Corey is a cool, aristocratic thief, released from prison on the same day that Vogel, a murderer, escapes from the custody of the patient Mattei, a cat-loving police superintendent. Corey ... See full summary »
The early life and career of Vito Corleone in 1920s New York is portrayed while his son, Michael, expands and tightens his grip on his crime syndicate stretching from Lake Tahoe, Nevada to pre-revolution 1958 Cuba.
Based on the theme of the individual pitted against the large, impersonal organization. Here the central character is an old-fashioned loner of a gunman embroiled with a large-scale, corporate criminal operation behind a respectable-looking 'front'. Without delving into psychology or motivation, the film places emphasis on action and surface appearances, superbly capturing the glossy, depersonalized feel of a 1967 Los Angeles--a nightmare landscape of concrete, glass and coiling freeways. Written by
I first saw this movie when I was in college in the Seventies. I viewed the film again in 2001. The power of the film was the same on my senses. Several reasons come up: British Director John Boorman was at his best trying to outdo Don Siegel's The Killers (1967)-which also stars Marvin and Dickinson in somewhat similar roles. I will really be surprised if Boorman denies that he was not influenced by the Siegel movie.
Why did Point Blank make an impact on me? Was it Lee Marvin's raw machismo? No. It was Boorman, who gave cinema a brilliant essay on alienation. When Dickinson's Chris asks Marvin's Walker 'What's my last name?' after a bout of sex and gets a repartee 'What's my first name?' you can argue the alienation is embedded in the dialog. But Boorman's cinema includes the loud footsteps of a determined Walker on the soundtrack, somewhat like Godard in Alpahaville, contrasting bright wide open spaces for the exchange of money that goes according to plan and closed dimly lit confines of Alcatraz for those that go wrong. There is laconic humor without laughter, pumping bullets into an empty bed, guards who narrowly miss Marvin going up the lift, the car salesman's interest in an attractive customer than in his job, the sharpshooter's smug satisfaction not realizing that he has got the wrong man The list is endless.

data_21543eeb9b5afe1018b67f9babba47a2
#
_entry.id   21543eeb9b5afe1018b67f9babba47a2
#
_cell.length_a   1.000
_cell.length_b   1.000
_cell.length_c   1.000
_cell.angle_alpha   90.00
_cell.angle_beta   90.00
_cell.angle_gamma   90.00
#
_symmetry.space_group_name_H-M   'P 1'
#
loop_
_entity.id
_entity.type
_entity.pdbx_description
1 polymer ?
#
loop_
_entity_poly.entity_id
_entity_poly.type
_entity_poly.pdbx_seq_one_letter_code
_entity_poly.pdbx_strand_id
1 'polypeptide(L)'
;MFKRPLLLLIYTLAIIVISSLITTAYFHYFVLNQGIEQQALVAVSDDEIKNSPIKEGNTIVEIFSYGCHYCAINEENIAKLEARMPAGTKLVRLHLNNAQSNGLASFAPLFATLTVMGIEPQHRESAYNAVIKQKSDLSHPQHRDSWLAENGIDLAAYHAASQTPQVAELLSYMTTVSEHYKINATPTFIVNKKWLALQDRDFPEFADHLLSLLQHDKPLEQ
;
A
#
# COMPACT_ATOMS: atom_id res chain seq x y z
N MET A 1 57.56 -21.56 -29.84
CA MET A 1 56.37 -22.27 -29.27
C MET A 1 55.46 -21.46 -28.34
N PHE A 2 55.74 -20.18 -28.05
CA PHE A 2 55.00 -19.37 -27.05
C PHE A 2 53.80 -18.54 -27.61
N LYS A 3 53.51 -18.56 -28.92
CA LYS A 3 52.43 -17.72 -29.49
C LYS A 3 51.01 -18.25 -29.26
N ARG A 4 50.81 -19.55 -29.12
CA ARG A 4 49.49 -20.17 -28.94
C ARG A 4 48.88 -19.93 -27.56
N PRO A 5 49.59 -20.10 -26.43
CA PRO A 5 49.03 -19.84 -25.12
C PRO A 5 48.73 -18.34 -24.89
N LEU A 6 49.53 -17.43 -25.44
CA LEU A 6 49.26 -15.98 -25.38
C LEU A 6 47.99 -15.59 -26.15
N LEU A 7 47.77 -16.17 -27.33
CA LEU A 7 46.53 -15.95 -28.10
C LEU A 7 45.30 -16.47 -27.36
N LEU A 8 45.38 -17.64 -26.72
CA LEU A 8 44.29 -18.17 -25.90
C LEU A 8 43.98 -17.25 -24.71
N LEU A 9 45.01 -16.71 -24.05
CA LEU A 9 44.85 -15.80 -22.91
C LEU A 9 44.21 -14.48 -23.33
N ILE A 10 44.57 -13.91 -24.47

The camera-work of Philip Lathrop is inventive, but was it Lathrop or Boorman that made the visual appeal of the Panavision format of this film come alive?
Viewing the film in 2001, several points emerge. $93,000 was important to Walker, nothing more nothing less. But was it money he was after or was it the value of an agreement among thieves? The open ended finale runs parallel to the end of an Arthur Penn film (also on alienation)called "Night Moves" made some 10 years later. What surprises me is how a good movie like Point Blank never won an award or even an Oscar nomination.
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